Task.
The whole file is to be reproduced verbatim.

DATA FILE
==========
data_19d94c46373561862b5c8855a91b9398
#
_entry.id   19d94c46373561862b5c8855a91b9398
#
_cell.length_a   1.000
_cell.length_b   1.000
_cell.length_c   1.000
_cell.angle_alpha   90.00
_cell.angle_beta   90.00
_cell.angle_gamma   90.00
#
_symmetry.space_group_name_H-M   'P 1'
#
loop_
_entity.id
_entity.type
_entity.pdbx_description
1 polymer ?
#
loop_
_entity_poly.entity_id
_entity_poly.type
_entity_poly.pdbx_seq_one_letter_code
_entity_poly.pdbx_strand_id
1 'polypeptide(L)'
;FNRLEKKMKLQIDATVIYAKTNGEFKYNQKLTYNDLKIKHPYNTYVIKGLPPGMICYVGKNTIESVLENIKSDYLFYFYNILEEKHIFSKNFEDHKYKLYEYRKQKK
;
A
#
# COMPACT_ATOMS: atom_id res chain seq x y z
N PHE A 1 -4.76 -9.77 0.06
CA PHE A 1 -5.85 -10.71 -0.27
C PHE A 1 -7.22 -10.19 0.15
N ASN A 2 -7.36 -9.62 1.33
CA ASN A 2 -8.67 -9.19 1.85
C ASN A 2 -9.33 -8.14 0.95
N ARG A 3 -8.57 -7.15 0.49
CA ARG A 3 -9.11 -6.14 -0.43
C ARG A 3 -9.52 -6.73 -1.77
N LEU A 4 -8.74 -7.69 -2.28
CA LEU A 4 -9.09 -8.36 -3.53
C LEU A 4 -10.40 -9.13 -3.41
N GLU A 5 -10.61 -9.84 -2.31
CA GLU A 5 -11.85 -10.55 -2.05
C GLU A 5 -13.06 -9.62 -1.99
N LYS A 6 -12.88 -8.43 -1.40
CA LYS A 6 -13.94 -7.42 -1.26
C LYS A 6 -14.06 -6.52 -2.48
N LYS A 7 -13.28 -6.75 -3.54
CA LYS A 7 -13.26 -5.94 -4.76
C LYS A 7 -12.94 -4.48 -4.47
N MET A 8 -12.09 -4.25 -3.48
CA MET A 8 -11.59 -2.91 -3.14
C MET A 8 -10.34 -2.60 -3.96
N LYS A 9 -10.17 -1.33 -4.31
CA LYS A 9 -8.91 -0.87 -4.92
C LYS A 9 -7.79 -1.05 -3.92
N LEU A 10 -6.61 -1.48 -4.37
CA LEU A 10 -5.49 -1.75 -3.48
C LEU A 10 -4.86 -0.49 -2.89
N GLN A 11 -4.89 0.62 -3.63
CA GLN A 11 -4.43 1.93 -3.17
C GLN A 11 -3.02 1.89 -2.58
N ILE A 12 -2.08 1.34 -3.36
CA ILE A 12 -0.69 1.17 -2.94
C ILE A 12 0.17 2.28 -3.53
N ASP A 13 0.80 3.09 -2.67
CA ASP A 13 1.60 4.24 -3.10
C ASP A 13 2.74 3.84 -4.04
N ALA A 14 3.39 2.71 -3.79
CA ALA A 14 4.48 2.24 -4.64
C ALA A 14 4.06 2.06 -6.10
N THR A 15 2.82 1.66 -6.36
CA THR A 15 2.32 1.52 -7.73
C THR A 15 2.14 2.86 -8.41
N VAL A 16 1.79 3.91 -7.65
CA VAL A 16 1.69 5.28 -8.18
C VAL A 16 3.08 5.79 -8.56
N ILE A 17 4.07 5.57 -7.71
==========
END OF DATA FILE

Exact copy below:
data_19d94c46373561862b5c8855a91b9398
#
_entry.id   19d94c46373561862b5c8855a91b9398
#
_cell.length_a   1.000
_cell.length_b   1.000
_cell.length_c   1.000
_cell.angle_alpha   90.00
_cell.angle_beta   90.00
_cell.angle_gamma   90.00
#
_symmetry.space_group_name_H-M   'P 1'
#
loop_
_entity.id
_entity.type
_entity.pdbx_description
1 polymer ?
#
loop_
_entity_poly.entity_id
_entity_poly.type
_entity_poly.pdbx_seq_one_letter_code
_entity_poly.pdbx_strand_id
1 'polypeptide(L)'
;FNRLEKKMKLQIDATVIYAKTNGEFKYNQKLTYNDLKIKHPYNTYVIKGLPPGMICYVGKNTIESVLENIKSDYLFYFYNILEEKHIFSKNFEDHKYKLYEYRKQKK
;
A
#
# COMPACT_ATOMS: atom_id res chain seq x y z
N PHE A 1 -4.76 -9.77 0.06
CA PHE A 1 -5.85 -10.71 -0.27
C PHE A 1 -7.22 -10.19 0.15
N ASN A 2 -7.36 -9.62 1.33
CA ASN A 2 -8.67 -9.19 1.85
C ASN A 2 -9.33 -8.14 0.95
N ARG A 3 -8.57 -7.15 0.49
CA ARG A 3 -9.11 -6.14 -0.43
C ARG A 3 -9.52 -6.73 -1.77
N LEU A 4 -8.74 -7.69 -2.28
CA LEU A 4 -9.09 -8.36 -3.53
C LEU A 4 -10.40 -9.13 -3.41
N GLU A 5 -10.61 -9.84 -2.31
CA GLU A 5 -11.85 -10.55 -2.05
C GLU A 5 -13.06 -9.62 -1.99
N LYS A 6 -12.88 -8.43 -1.40
CA LYS A 6 -13.94 -7.42 -1.26
C LYS A 6 -14.06 -6.52 -2.48
N LYS A 7 -13.28 -6.75 -3.54
CA LYS A 7 -13.26 -5.94 -4.76
C LYS A 7 -12.94 -4.48 -4.47
N MET A 8 -12.09 -4.25 -3.48
CA MET A 8 -11.59 -2.91 -3.14
C MET A 8 -10.34 -2.60 -3.96
N LYS A 9 -10.17 -1.33 -4.31
CA LYS A 9 -8.91 -0.87 -4.92
C LYS A 9 -7.79 -1.05 -3.92
N LEU A 10 -6.61 -1.48 -4.37
CA LEU A 10 -5.49 -1.75 -3.48
C LEU A 10 -4.86 -0.49 -2.89
N GLN A 11 -4.89 0.62 -3.63
CA GLN A 11 -4.43 1.93 -3.17
C GLN A 11 -3.02 1.89 -2.58
N ILE A 12 -2.08 1.34 -3.36
CA ILE A 12 -0.69 1.17 -2.94
C ILE A 12 0.17 2.28 -3.53
N ASP A 13 0.80 3.09 -2.67
CA ASP A 13 1.60 4.24 -3.10
C ASP A 13 2.74 3.84 -4.04
N ALA A 14 3.39 2.71 -3.79
CA ALA A 14 4.48 2.24 -4.64
C ALA A 14 4.06 2.06 -6.10
N THR A 15 2.82 1.66 -6.36
CA THR A 15 2.32 1.52 -7.73
C THR A 15 2.14 2.86 -8.41
N VAL A 16 1.79 3.91 -7.65
CA VAL A 16 1.69 5.28 -8.18
C VAL A 16 3.08 5.79 -8.56
N ILE A 17 4.07 5.57 -7.71